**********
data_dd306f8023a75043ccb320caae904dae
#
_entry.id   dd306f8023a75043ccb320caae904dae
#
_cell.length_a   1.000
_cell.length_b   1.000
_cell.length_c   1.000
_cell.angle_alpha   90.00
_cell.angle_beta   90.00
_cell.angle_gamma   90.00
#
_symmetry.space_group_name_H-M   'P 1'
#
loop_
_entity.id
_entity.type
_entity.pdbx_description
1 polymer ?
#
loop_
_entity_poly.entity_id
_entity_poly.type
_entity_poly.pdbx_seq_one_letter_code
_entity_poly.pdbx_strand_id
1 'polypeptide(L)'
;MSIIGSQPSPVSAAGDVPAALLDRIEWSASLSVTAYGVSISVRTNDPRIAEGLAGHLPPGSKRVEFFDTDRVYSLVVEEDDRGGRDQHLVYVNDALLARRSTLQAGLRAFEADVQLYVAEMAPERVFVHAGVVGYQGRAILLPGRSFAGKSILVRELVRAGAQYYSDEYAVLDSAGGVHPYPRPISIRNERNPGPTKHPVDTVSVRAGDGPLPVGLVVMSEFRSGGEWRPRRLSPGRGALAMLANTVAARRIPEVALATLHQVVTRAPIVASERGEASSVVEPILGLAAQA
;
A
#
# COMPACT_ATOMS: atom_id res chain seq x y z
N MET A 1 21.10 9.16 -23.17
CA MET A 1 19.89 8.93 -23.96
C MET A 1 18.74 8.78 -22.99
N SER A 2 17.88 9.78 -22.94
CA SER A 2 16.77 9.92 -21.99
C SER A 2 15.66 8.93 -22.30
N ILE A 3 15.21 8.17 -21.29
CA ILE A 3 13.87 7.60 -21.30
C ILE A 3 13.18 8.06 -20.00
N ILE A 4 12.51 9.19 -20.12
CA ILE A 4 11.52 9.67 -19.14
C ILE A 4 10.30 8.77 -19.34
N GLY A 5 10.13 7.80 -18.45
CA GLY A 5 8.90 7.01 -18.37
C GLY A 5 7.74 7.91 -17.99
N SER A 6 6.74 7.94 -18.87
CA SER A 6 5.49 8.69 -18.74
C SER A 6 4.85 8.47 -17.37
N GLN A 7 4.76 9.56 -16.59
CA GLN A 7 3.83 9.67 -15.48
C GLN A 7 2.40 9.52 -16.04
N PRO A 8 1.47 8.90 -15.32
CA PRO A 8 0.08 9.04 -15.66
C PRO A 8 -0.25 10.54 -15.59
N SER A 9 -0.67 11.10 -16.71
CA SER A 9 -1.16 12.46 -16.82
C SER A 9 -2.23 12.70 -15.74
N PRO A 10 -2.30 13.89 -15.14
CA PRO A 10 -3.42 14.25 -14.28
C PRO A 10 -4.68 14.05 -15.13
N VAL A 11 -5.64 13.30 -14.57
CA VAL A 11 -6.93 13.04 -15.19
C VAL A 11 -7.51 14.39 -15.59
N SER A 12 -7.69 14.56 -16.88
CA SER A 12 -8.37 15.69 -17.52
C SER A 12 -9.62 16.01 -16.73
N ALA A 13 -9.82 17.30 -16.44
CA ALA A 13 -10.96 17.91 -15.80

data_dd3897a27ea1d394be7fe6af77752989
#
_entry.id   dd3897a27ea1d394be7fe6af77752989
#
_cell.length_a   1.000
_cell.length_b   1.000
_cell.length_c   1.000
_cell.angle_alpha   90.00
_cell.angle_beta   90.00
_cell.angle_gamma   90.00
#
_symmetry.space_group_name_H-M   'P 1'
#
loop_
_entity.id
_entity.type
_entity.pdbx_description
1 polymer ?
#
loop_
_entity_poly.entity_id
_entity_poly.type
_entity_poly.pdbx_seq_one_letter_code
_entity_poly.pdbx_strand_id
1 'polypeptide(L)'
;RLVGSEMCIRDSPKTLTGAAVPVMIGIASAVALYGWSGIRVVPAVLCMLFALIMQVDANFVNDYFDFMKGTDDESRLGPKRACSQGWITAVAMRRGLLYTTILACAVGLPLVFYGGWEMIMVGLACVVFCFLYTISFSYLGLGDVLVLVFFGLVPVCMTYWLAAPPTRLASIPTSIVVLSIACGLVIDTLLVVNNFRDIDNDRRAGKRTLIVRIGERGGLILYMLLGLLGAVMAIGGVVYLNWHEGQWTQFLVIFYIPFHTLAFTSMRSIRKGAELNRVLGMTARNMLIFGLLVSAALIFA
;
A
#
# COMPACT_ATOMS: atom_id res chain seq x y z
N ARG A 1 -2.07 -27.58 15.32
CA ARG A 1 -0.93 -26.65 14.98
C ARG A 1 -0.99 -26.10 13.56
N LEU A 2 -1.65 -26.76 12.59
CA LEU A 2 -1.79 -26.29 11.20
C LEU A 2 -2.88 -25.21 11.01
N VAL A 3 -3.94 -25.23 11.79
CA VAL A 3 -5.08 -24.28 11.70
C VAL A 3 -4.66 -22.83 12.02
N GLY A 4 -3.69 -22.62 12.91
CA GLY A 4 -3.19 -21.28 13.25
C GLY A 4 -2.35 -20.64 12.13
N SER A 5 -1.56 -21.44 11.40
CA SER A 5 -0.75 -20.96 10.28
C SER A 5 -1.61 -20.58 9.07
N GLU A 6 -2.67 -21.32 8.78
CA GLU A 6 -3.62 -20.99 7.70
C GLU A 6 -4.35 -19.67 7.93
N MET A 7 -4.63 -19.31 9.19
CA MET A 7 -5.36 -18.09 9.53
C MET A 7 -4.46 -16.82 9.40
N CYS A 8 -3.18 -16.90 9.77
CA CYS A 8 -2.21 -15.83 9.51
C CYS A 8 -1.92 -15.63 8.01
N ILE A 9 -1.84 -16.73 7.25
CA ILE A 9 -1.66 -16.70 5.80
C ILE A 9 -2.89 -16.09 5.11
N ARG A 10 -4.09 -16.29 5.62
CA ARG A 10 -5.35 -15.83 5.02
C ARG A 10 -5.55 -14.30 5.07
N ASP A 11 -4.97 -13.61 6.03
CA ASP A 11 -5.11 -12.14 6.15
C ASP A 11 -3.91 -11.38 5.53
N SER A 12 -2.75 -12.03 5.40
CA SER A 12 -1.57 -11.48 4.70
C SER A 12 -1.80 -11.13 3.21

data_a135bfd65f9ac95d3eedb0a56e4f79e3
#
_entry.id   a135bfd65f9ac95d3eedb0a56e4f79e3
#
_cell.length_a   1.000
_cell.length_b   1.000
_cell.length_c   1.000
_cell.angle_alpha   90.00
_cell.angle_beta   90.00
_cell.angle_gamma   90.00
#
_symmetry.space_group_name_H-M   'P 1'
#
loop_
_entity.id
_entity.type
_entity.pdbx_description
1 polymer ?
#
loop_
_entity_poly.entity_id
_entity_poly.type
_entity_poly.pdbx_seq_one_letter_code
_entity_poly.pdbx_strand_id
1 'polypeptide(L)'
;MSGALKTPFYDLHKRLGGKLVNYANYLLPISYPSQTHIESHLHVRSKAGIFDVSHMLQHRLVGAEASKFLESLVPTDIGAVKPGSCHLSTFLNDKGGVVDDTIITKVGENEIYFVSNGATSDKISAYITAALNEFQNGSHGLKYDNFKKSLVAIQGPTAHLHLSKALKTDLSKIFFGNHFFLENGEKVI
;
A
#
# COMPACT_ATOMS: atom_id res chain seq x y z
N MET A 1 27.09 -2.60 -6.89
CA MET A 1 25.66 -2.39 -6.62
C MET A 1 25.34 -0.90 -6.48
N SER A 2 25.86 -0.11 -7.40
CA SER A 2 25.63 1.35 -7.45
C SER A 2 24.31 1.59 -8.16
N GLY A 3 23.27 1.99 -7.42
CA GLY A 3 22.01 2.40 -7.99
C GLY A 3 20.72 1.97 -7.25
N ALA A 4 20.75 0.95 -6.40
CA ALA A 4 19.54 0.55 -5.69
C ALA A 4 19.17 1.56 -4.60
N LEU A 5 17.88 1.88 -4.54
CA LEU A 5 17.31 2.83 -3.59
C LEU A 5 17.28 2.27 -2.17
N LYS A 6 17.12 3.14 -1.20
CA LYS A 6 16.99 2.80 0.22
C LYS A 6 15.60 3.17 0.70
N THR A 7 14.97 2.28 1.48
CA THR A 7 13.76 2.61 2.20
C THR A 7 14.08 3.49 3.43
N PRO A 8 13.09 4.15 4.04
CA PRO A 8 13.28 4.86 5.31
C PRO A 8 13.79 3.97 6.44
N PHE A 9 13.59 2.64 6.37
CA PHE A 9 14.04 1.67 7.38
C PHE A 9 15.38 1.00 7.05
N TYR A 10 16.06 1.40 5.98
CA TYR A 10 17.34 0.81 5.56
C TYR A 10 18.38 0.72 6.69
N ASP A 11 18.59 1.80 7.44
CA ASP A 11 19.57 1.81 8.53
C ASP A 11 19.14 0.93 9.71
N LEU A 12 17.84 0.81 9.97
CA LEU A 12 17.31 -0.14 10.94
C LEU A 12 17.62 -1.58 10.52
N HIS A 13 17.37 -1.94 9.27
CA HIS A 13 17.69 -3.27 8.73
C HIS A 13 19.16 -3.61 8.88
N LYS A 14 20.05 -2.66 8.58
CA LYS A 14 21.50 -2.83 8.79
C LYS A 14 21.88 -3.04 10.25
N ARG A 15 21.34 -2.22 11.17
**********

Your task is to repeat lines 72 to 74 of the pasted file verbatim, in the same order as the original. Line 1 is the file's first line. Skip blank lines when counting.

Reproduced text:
#
_cell.length_a   1.000
_cell.length_b   1.000